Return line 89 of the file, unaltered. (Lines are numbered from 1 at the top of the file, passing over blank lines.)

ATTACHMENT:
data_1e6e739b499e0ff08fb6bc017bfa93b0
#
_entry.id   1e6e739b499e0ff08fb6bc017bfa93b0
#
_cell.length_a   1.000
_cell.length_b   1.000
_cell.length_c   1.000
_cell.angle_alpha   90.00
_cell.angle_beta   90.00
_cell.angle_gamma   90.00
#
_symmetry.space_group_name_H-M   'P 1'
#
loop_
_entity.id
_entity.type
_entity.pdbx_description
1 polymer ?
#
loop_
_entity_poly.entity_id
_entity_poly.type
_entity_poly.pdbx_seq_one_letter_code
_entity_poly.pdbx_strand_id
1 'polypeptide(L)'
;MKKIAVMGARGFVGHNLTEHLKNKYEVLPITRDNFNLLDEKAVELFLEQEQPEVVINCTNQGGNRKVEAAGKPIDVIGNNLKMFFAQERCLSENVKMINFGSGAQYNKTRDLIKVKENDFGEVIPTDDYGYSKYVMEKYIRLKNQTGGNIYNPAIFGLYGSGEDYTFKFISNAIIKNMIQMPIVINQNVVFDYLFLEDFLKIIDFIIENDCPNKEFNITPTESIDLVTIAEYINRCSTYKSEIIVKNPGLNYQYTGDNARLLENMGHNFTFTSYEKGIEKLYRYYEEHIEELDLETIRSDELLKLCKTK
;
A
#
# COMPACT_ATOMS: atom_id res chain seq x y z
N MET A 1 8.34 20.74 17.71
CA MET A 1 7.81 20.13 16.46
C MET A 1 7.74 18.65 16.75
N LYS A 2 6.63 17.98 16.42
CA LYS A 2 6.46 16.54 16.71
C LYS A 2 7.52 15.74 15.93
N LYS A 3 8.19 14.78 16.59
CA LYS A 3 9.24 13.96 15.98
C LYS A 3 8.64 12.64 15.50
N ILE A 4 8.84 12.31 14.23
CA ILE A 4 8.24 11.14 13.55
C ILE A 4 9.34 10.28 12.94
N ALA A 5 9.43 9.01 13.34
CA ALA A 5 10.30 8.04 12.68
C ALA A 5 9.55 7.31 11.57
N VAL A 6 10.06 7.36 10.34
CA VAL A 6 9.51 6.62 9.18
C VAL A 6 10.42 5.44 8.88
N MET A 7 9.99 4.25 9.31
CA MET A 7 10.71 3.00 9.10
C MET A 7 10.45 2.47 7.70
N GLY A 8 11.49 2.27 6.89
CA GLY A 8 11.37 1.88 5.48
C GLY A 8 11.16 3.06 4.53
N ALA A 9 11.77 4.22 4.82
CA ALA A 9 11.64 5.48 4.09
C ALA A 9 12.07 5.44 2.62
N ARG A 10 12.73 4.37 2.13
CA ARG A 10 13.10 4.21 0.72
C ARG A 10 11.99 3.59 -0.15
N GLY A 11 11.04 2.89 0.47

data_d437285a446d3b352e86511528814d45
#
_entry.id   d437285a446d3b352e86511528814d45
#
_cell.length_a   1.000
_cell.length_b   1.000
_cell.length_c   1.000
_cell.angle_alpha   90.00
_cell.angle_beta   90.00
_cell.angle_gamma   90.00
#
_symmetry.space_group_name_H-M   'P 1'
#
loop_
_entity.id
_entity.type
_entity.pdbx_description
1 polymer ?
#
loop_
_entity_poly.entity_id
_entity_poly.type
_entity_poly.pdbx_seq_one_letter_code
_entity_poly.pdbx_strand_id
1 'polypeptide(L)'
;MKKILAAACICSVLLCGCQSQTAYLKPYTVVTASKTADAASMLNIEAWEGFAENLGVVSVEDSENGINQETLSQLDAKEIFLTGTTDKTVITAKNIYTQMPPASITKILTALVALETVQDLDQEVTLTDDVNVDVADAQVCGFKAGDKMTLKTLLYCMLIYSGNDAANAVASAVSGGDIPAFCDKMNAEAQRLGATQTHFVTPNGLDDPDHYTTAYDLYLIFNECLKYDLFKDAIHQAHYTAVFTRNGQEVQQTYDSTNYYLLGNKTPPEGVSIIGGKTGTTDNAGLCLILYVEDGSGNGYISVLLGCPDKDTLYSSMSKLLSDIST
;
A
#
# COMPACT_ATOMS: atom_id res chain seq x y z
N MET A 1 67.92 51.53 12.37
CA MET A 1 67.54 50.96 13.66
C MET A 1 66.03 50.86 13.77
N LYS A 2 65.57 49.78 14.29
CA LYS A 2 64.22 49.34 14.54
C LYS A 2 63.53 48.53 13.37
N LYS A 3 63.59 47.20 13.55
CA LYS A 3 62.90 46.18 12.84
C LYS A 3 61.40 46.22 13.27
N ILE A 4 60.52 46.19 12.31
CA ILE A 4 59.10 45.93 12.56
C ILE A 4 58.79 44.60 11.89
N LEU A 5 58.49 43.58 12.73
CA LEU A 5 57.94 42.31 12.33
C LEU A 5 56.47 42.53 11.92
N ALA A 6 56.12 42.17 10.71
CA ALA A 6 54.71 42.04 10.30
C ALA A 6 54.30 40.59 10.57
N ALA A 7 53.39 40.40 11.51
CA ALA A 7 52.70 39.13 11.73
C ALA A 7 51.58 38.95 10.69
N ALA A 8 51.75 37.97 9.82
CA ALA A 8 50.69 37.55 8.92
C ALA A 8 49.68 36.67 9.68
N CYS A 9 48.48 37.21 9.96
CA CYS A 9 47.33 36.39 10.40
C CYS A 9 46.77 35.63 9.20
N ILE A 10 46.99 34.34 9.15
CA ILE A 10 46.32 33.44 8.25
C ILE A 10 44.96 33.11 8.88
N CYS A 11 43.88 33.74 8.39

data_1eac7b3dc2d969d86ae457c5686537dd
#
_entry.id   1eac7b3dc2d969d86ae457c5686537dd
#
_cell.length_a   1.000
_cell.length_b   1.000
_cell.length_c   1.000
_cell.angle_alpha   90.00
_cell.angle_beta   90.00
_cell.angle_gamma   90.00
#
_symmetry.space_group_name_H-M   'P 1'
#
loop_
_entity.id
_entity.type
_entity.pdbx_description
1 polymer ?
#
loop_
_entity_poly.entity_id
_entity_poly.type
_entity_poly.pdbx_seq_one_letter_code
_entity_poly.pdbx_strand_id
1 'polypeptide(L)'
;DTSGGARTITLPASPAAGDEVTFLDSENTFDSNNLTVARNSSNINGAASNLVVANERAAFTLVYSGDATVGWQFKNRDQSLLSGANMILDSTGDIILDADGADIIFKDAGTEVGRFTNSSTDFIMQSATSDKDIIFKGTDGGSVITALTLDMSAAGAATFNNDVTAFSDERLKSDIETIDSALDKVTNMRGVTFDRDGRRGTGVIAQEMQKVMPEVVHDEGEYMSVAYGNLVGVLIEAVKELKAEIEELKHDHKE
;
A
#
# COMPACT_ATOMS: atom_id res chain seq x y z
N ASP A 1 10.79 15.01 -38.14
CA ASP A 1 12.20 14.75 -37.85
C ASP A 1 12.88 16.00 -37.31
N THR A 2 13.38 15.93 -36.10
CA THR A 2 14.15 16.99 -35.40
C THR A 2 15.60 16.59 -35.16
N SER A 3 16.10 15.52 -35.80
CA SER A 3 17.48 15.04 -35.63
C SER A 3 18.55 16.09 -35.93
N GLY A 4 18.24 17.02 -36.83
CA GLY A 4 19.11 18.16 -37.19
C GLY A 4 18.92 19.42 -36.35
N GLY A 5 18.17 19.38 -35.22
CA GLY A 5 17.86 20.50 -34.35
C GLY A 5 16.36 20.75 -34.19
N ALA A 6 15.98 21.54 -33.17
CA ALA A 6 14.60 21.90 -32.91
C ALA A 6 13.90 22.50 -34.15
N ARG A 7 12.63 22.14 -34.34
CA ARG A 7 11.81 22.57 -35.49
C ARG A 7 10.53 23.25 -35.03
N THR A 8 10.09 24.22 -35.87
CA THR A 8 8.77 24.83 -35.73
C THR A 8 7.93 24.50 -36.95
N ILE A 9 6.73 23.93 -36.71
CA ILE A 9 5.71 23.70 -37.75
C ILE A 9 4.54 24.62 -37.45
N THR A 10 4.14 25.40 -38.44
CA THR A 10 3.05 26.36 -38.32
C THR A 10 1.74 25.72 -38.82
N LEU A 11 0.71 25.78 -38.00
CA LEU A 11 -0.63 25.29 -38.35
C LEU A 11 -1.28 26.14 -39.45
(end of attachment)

A